Most Western diets provide at least 10 times more omega-6 than omega-3 fatty acids. There is now general scientific agreement that individuals should consume more omega-3 and fewer omega-6 fatty acids for good health. It is not known, however, whether a desirable ratio of omega-6 to omega-3 fatty acids exists for the diet or to what extent high intakes of omega-6 fatty acids interfere with any benefits of omega-3 fatty acid consumption.
What foods contains Omega 3 (ALA – alpha-linolenic acid)?
- Leafy green vegetables
- Vegetable oils such as canola and soy, and especially in flaxseed and flaxseed oil.
- Good sources of EPA and DHA are fish (both finfish and shellfish and their oils and eggs) and organ meats.
What foods contains Omega 6 (LA – linolenic acid)?
- Vegetable oils (e.g., safflower, sunflower, corn, soy)
- Processed foods made with these oils.
The Institute of Medicine has established Adequate Intakes for ALA and LA (1.1-1.6 g/day and 11-17 g/day, respectively, for adults) but not for EPA and DHA.
Omega-3 fatty acids are found in a variety of dietary supplements. For example, products containing flaxseed oil provide ALA, fish-oil supplements provide EPA and DHA, and algal oils provide a vegetarian source of DHA.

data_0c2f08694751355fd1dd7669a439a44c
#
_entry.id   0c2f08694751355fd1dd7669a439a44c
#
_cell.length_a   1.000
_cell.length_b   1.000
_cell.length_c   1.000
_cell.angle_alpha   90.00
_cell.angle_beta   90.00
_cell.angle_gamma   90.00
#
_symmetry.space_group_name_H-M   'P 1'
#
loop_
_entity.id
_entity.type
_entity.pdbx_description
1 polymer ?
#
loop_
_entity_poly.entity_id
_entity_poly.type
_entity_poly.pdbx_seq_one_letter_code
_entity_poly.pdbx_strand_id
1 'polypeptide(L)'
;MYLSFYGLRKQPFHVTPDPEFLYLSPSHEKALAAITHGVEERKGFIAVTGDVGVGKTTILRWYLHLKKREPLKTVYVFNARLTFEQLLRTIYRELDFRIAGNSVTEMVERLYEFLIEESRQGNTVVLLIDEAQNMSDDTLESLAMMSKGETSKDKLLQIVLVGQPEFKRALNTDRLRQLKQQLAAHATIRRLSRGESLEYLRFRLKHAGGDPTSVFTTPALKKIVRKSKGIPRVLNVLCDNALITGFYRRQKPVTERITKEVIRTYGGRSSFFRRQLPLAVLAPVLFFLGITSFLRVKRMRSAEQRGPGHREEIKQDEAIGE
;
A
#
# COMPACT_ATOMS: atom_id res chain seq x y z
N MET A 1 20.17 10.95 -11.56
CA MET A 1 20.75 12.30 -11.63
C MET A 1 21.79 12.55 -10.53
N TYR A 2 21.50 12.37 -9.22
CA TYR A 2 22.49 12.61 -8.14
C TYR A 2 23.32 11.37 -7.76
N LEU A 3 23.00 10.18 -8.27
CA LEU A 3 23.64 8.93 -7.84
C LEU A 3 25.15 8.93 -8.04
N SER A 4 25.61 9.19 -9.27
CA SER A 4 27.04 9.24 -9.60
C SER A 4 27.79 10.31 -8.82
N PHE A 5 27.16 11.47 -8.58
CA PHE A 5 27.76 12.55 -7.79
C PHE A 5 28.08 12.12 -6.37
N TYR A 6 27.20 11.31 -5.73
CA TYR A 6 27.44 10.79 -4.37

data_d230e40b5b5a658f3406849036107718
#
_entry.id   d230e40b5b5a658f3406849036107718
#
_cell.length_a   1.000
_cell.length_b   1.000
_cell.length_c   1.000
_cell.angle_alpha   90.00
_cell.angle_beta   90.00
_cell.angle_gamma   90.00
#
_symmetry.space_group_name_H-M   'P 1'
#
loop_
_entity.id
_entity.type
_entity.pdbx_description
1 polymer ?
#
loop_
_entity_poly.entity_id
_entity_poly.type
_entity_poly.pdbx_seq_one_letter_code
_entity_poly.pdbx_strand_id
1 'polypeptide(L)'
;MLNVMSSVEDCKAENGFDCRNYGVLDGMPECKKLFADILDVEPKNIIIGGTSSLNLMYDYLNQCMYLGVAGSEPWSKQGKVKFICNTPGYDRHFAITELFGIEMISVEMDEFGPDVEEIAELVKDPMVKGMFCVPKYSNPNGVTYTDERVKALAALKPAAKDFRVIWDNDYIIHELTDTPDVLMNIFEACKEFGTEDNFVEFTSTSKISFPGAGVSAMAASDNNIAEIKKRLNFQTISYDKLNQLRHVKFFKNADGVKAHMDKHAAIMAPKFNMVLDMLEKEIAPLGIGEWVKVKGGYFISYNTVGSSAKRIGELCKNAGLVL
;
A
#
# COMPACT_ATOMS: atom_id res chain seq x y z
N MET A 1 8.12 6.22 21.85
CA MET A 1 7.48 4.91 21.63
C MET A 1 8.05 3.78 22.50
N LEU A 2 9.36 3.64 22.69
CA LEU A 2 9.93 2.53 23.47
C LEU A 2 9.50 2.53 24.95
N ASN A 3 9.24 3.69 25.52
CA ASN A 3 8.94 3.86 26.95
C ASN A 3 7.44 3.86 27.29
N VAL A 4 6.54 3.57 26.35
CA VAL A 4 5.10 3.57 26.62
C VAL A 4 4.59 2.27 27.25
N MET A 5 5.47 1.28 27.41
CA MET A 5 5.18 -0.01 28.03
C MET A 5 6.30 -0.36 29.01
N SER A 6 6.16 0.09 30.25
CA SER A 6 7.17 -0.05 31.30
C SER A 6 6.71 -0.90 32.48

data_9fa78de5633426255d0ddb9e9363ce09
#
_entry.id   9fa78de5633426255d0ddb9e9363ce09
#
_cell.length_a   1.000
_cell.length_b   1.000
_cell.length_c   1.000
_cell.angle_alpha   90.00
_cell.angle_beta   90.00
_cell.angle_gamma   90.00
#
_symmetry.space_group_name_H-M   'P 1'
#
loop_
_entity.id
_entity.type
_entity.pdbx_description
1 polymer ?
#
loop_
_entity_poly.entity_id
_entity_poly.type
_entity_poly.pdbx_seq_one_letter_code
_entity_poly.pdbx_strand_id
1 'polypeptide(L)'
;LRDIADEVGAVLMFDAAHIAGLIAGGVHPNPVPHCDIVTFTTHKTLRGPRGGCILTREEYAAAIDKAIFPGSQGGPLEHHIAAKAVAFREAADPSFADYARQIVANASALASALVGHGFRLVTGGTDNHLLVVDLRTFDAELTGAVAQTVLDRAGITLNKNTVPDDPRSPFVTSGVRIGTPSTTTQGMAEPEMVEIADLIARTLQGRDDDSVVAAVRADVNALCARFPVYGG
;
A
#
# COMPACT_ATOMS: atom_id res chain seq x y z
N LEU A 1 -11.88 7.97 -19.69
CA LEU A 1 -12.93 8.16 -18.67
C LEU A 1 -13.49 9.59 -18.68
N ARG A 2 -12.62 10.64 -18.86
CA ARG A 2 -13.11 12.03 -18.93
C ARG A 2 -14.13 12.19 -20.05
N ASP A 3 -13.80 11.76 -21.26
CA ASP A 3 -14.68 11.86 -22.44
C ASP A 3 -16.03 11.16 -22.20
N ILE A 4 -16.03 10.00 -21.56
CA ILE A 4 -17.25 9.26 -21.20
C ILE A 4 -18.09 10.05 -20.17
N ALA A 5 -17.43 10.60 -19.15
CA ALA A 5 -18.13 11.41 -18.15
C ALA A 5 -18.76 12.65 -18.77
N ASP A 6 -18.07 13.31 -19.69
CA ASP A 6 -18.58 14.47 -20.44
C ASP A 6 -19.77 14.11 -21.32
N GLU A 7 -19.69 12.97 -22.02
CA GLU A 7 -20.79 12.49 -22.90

Omega-3 fatty acids for cardiovascular health and disease
Epidemiological studies first published in the late 1970s noted relatively low cardiovascular mortality in populations such as Eskimos with high fish consumption. The apparent health benefits of fish are explained, at least in part, by the EPA and DHA they contain.
The three reports by the Tufts EPC focused on different areas of research concerning this relationship between omega-3 fatty acids and cardiovascular health and disease and involved systematic reviews of the available scientific-medical literature.
Cardiovascular risk factors and intermediate markers of CVD
Overall, strong evidence showed that fish-oil supplements had a substantial and beneficial effect on triglycerides that was greater with larger intakes of fish oil; most studies reported a net decrease of about 10-33%. There is also evidence of a very small beneficial effect of fish oils on blood pressure and possible beneficial effects on coronary artery restenosis after angioplasty, exercise capacity in patients with coronary atherosclerosis, and heart rate variability (particularly in patients with recent myocardial infarctions).